The Charlotte C. Weber Galleries house the Museum's collection of early Chinese art, whose dates span more than four millennia, from early Neolithic cultures in the third millennium B.C. to the end of the Tang dynasty in the tenth century. The permanent display presents a diverse variety of works, including pottery, jade carving, metalwork, lacquer, and wooden and stone sculpture, many of which are among the finest in the world. Also on view are bronze ornaments from the Eastern Eurasian steppes and Buddhist sculptures that illustrate China's frequent contact with its close and distant neighbors. The stunning selection of gilt-bronze images includes a unique altarpiece dated by inscription to 524.
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    Van Gogh, Wheatfield with Cypresses

    The Annenberg Collection (Galleries 821–823) includes more than fifty works by eighteen of the most renowned artists working in France during the nineteenth and early twentieth centuries, among them Manet, Monet, Renoir, Cézanne, Van Gogh, Gauguin, and Picasso.

    The collection was assembled by Walter H. Annenberg (1908–2002) and his wife, Leonore Annenberg (1918–2009), over a period of four decades, beginning in the early 1950s. The Annenberg gift stipulates that the collection must be exhibited together and always remain on the premises of the Metropolitan Museum.

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    El Anatsui, Dusasa II

    This gallery offers a changing selection of international contemporary works.

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    Asmat Canoe

    The islands of the Pacific Ocean encompass nearly 1,800 distinct cultures and hundreds of artistic traditions in an area that covers over one-third of the Earth's surface. The galleries for Oceanic art are divided geographically into sections: Polynesia and Micronesia (Gallery 353); Melanesia (subdivided into two areas: New Guinea and Island Melanesia) and Australia (this gallery); and Island Southeast Asia (Gallery 355).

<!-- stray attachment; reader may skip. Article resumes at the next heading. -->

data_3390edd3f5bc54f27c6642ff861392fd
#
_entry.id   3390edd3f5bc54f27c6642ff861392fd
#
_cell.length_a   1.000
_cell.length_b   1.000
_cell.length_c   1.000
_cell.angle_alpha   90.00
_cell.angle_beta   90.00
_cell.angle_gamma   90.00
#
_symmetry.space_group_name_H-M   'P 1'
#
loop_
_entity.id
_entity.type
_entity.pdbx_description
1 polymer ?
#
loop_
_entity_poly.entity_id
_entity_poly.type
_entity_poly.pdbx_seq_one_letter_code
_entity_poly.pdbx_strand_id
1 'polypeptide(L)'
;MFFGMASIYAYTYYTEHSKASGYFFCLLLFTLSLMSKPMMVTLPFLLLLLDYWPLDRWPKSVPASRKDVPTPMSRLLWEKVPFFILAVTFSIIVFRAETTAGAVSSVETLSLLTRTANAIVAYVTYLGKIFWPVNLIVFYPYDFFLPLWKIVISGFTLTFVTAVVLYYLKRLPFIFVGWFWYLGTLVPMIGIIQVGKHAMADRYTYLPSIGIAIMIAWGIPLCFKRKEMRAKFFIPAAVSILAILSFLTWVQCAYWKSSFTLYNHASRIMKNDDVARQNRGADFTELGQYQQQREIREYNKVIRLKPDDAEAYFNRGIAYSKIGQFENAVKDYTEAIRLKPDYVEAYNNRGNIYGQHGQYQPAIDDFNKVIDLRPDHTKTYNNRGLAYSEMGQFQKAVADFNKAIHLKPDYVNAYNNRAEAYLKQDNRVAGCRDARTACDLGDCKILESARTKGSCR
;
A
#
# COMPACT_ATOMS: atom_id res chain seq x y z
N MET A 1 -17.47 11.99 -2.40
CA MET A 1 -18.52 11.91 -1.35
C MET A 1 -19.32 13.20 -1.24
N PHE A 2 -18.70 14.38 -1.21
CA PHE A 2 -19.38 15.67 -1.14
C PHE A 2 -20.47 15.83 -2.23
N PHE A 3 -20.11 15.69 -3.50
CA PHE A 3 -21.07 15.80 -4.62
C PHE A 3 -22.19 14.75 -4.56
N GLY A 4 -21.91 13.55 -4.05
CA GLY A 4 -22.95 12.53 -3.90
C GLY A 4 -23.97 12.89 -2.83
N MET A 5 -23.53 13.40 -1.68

New Guinea

    This section of the Melanesia gallery presents works from the island of New Guinea in the southwest Pacific. With more than eight hundred distinct peoples, New Guinea is the most culturally and artistically diverse island in Oceania. The displays survey the island’s major regional artistic traditions, including the arts of the Sepik River, Asmat region, Papuan Gulf, Cenderawasih Bay, Highlands, Lake Sentani, Massim, and other areas. A portion of the installation is also devoted to the arts of Aboriginal Australia and the Torres Strait. Highlights include imposing Asmat ancestor poles (bis) and a soaring ceremonial house ceiling from the Kwoma people.

    Island Melanesia

    Works in the Island Melanesia section originate from the vast arc of islands and archipelagos situated east of New Guinea in the Southwest Pacific, including the large islands of New Britain and New Ireland and the archipelagos of the Solomon Islands, Vanuatu, and New Caledonia. Highlights include a towering slit gong (one of the largest freestanding musical instruments on earth) from Vanuatu, a gigantic figural headdress (hareiga) depicting a powerful female spirit from New Britain, and intricate funerary sculptures (malagan) from New Ireland.